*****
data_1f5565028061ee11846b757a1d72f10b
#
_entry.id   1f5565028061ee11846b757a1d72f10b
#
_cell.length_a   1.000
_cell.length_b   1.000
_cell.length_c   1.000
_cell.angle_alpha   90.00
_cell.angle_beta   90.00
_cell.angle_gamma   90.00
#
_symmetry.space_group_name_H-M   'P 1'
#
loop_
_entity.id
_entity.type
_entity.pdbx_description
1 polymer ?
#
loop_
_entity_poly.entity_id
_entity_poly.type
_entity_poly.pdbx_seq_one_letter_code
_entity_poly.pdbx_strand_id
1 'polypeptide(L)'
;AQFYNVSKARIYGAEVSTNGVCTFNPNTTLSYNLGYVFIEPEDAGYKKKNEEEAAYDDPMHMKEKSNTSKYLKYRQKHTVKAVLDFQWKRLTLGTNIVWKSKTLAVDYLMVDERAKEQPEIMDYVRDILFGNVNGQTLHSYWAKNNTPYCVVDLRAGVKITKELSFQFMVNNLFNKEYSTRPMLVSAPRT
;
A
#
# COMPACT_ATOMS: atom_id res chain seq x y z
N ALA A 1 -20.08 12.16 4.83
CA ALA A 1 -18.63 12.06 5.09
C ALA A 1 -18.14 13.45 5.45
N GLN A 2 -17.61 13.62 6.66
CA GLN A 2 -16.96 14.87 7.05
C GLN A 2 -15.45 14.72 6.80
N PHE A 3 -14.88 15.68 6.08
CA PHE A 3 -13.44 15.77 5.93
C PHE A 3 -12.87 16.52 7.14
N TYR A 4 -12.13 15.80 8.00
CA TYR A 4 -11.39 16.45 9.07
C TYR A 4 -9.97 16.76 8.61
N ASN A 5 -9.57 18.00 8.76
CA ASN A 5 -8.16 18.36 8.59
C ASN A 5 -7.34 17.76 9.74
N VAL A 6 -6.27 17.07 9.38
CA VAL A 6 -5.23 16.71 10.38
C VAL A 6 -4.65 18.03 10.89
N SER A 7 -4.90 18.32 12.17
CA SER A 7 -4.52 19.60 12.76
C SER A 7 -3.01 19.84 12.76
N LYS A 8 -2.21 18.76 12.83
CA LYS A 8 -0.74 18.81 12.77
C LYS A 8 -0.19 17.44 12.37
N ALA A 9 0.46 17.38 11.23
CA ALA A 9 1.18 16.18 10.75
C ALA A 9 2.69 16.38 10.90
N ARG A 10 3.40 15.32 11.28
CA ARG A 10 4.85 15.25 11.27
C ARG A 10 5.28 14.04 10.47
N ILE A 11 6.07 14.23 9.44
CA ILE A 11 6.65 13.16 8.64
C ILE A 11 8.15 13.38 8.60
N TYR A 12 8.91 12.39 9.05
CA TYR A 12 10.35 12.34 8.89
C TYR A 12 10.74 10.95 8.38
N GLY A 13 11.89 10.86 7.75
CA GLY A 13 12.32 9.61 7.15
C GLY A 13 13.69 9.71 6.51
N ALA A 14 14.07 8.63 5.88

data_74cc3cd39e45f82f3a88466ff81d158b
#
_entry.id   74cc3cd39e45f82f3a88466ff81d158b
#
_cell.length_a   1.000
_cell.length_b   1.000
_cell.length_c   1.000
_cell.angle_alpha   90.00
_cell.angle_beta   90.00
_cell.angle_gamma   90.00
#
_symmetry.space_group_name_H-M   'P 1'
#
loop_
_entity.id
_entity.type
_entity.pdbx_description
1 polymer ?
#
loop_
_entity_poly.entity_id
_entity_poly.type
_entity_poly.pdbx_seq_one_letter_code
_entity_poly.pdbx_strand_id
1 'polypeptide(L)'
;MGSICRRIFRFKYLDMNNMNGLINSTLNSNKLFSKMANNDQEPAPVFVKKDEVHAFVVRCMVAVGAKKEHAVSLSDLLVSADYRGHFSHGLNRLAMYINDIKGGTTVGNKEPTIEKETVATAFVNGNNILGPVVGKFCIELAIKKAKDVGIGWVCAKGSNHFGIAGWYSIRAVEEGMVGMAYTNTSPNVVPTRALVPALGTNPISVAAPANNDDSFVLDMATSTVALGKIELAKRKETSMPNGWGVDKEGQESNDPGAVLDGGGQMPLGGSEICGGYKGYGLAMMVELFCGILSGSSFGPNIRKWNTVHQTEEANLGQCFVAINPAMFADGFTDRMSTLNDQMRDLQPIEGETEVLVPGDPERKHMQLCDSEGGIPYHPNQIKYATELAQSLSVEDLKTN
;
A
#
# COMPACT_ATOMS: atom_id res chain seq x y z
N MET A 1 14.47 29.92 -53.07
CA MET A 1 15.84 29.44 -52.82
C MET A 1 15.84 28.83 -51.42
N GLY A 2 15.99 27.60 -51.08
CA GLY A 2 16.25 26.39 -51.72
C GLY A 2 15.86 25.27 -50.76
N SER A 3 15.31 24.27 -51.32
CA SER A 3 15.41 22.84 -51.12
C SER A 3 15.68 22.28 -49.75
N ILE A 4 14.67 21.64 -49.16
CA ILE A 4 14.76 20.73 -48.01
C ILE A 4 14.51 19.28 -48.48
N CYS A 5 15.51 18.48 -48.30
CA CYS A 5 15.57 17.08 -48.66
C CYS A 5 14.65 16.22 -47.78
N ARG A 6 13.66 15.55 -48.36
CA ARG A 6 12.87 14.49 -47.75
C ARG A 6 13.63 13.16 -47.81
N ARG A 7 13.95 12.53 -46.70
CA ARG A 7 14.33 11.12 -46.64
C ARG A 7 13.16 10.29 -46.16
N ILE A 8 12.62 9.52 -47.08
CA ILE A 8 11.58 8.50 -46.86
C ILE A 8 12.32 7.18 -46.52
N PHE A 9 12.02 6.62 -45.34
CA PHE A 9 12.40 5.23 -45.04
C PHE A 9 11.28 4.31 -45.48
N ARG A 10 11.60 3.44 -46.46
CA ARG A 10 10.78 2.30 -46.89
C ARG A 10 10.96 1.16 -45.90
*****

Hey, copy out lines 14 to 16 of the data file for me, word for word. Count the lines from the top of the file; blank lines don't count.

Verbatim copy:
loop_
_entity.id
_entity.type